Australia's approach to emerging threats to the taxi
industry, as well as the intersection of big data and individual
privacy, could be reshaped if some of the final recommendations of
the far-reaching Harper Review into competition policy are adopted
by the federal government.
The final report of the Harper Competition Policy Review,
released on March 31, has opened the way for deregulation of many
industries subject to digital disruption, and greater consumer
control of personal information to inform purchasing decisions. The
review also adopts European and US trends regarding consumer access
to big data.
It is clear that the technology sector has been singled out for
special attention. The Competition Policy Review Panel – led
by eminent economist Professor Ian Harper – was asked to
consider whether existing rules adequately addressed competition
issues in new technologies and emerging markets, particularly
The terms of reference sought to promote entrepreneurship and
innovation, as part of a wide-ranging review into Australian
competition law and policy over the last 12 months. The context to
the review, and inherent in the 56 final recommendations, is a
desire to reinvigorate competition and bolster Australia's
By addressing the potential deregulation of some industries
currently subject to disruption, the panel is seeking to ensure
that regulation strikes the right balance between promoting
innovation and entrepreneurship, while preserving consumer
safeguards and preventing anti-competitive behaviour.
Not only has the Panel focussed on the simplification of
Australia's competition regulation, it has also focussed on
identifying those sectors where existing regulation may be outdated
Of particular interest are the panel's comments on taxi
regulation and licensing. The global taxi industry has been one of
the most vocal opponents of internet-based disruptive business
models over the last 12 months, leading to regulatory and
industrial action, and intense lobbying in many countries. While
transport is by no means the only sector subject to disruption, it
is a sector historically subjected to intense government
The report recommends that taxis and ride sharing should be a
priority area for regulatory review in Australia. Ride-sharing apps
such as Uber, and booking apps such as GoCatch and ingogo, are each
mentioned. The panel expressly comments that the "longstanding
failure to reform taxi regulation has undermined the credibility of
governments' commitment to competition policy more
broadly". It makes similar observations in relation to other
The panel also recommended that consumers be given access to
their personal information to inform their purchasing decisions. It
is seeking to efficiently deliver to consumers the detailed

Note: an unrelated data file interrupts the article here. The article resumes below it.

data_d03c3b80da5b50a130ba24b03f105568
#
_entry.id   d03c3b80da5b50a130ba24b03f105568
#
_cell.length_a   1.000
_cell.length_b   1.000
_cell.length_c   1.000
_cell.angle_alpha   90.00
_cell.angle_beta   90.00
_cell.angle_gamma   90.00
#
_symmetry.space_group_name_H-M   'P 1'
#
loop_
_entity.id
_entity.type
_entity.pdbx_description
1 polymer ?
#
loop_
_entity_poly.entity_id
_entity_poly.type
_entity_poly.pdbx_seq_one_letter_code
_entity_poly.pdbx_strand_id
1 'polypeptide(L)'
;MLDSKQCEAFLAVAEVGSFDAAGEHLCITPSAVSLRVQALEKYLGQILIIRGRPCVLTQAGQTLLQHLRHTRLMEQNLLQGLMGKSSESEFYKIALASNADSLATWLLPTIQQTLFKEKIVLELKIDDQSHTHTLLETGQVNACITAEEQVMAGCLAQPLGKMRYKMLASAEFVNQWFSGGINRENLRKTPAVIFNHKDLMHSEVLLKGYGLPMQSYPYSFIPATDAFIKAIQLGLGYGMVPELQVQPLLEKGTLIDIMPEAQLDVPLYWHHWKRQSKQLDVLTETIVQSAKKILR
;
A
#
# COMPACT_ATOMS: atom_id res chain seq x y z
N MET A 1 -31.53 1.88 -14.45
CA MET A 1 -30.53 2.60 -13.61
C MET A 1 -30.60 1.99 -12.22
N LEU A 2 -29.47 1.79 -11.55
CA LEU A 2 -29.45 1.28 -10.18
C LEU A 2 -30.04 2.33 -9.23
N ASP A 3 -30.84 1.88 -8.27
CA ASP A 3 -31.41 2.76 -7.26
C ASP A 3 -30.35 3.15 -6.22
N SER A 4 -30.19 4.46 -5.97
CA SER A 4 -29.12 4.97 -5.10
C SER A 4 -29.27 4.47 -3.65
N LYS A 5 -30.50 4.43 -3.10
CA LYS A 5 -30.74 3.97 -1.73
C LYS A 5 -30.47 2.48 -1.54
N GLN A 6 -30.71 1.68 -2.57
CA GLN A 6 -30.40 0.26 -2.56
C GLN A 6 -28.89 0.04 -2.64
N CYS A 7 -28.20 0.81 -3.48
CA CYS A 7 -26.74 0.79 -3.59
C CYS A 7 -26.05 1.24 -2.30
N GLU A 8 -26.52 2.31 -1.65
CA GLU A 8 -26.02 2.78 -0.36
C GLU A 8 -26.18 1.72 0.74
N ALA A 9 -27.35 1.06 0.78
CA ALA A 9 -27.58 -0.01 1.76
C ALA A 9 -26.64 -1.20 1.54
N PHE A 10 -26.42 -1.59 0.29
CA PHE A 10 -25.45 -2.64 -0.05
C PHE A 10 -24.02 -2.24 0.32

information captured by business about their consumption behaviour,
empowering consumers to better identify their optimal provider and
to confidently exercise their switching choice. The panel refers to
its recommendations as "Informed Choice".
Australia's privacy legislation already enables consumers to
request their personal information in an ad hoc manner. The essence
of the panel's recommendation is a standardised platform for
efficient data sharing that provides consumers with relevant,
trusted and accurate information. Examples include comparator
websites, such as energymadeeasy.com.au and iSelect.com.au. The
panel recommends that the proposed new Australian Council for
Competition Policy establish a working group that is tasked with
developing a partnership agreement.
Interestingly, Informed Choice uses competition policy to
justify the sharing of the big data increasingly captured by
innovative techniques and applications. The panel's
recommendations are novel for Australia, but reflect recent
developments in the US and UK.
The US government has established a "Smart Disclosure"
agenda to drive the release of public and private sector data to
assist consumers in energy, healthcare and finance. The UK
Government is similarly promoting "Midata" as a voluntary
program between government, businesses, consumer groups, regulators
and trade bodies. Such programs seek to leverage modern information
technology to stimulate competition and innovation.
In Australia, Treasury has called for public submissions on
Harper's recommendations by May 26, after which the federal
government will give its response. Those with a stake in the
technology sector would do well to make their voices heard.
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